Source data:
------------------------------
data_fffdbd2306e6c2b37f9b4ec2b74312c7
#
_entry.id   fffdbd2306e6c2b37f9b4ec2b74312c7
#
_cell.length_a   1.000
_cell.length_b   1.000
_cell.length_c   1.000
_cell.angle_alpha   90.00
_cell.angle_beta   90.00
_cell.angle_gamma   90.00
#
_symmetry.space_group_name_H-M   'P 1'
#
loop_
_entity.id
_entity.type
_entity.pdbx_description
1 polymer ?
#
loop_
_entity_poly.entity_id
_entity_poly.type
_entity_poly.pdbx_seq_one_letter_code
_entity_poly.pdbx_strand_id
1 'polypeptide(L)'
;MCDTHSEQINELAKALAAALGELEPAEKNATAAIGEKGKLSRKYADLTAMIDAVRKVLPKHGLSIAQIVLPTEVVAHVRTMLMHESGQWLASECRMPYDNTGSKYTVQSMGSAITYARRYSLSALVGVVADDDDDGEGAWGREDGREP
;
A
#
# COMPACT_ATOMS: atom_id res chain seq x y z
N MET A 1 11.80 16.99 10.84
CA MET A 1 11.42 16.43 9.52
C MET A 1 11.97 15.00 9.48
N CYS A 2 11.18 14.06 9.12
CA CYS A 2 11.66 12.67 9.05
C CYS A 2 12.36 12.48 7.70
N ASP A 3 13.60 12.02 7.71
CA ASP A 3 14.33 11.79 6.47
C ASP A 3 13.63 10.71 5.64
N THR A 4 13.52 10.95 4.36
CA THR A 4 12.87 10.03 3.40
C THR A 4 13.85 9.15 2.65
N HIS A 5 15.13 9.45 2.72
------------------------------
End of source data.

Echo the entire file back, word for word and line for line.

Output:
data_fffdbd2306e6c2b37f9b4ec2b74312c7
#
_entry.id   fffdbd2306e6c2b37f9b4ec2b74312c7
#
_cell.length_a   1.000
_cell.length_b   1.000
_cell.length_c   1.000
_cell.angle_alpha   90.00
_cell.angle_beta   90.00
_cell.angle_gamma   90.00
#
_symmetry.space_group_name_H-M   'P 1'
#
loop_
_entity.id
_entity.type
_entity.pdbx_description
1 polymer ?
#
loop_
_entity_poly.entity_id
_entity_poly.type
_entity_poly.pdbx_seq_one_letter_code
_entity_poly.pdbx_strand_id
1 'polypeptide(L)'
;MCDTHSEQINELAKALAAALGELEPAEKNATAAIGEKGKLSRKYADLTAMIDAVRKVLPKHGLSIAQIVLPTEVVAHVRTMLMHESGQWLASECRMPYDNTGSKYTVQSMGSAITYARRYSLSALVGVVADDDDDGEGAWGREDGREP
;
A
#
# COMPACT_ATOMS: atom_id res chain seq x y z
N MET A 1 11.80 16.99 10.84
CA MET A 1 11.42 16.43 9.52
C MET A 1 11.97 15.00 9.48
N CYS A 2 11.18 14.06 9.12
CA CYS A 2 11.66 12.67 9.05
C CYS A 2 12.36 12.48 7.70
N ASP A 3 13.60 12.02 7.71
CA ASP A 3 14.33 11.79 6.47
C ASP A 3 13.63 10.71 5.64
N THR A 4 13.52 10.95 4.36
CA THR A 4 12.87 10.03 3.40
C THR A 4 13.85 9.15 2.65
N HIS A 5 15.13 9.45 2.72